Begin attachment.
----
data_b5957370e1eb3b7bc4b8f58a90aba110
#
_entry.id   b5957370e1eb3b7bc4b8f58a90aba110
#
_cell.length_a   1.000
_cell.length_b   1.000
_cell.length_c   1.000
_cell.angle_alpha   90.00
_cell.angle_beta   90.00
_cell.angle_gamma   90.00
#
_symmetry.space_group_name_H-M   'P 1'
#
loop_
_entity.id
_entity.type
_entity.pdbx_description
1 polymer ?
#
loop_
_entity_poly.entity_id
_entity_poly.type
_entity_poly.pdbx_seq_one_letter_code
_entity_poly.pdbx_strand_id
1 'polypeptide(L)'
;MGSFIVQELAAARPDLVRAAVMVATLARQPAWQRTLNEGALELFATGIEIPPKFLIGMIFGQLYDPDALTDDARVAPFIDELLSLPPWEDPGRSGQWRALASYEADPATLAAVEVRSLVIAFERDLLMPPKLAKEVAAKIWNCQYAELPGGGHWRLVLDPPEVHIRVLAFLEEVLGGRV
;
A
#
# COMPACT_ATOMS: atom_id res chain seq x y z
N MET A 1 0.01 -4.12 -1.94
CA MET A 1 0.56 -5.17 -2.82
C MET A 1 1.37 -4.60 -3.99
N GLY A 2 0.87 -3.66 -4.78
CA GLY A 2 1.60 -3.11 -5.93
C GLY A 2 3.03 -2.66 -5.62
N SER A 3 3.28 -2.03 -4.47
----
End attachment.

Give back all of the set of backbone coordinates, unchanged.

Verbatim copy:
data_b5957370e1eb3b7bc4b8f58a90aba110
#
_entry.id   b5957370e1eb3b7bc4b8f58a90aba110
#
_cell.length_a   1.000
_cell.length_b   1.000
_cell.length_c   1.000
_cell.angle_alpha   90.00
_cell.angle_beta   90.00
_cell.angle_gamma   90.00
#
_symmetry.space_group_name_H-M   'P 1'
#
loop_
_entity.id
_entity.type
_entity.pdbx_description
1 polymer ?
#
loop_
_entity_poly.entity_id
_entity_poly.type
_entity_poly.pdbx_seq_one_letter_code
_entity_poly.pdbx_strand_id
1 'polypeptide(L)'
;MGSFIVQELAAARPDLVRAAVMVATLARQPAWQRTLNEGALELFATGIEIPPKFLIGMIFGQLYDPDALTDDARVAPFIDELLSLPPWEDPGRSGQWRALASYEADPATLAAVEVRSLVIAFERDLLMPPKLAKEVAAKIWNCQYAELPGGGHWRLVLDPPEVHIRVLAFLEEVLGGRV
;
A
#
# COMPACT_ATOMS: atom_id res chain seq x y z
N MET A 1 0.01 -4.12 -1.94
CA MET A 1 0.56 -5.17 -2.82
C MET A 1 1.37 -4.60 -3.99
N GLY A 2 0.87 -3.66 -4.78
CA GLY A 2 1.60 -3.11 -5.93
C GLY A 2 3.03 -2.66 -5.62
N SER A 3 3.28 -2.03 -4.47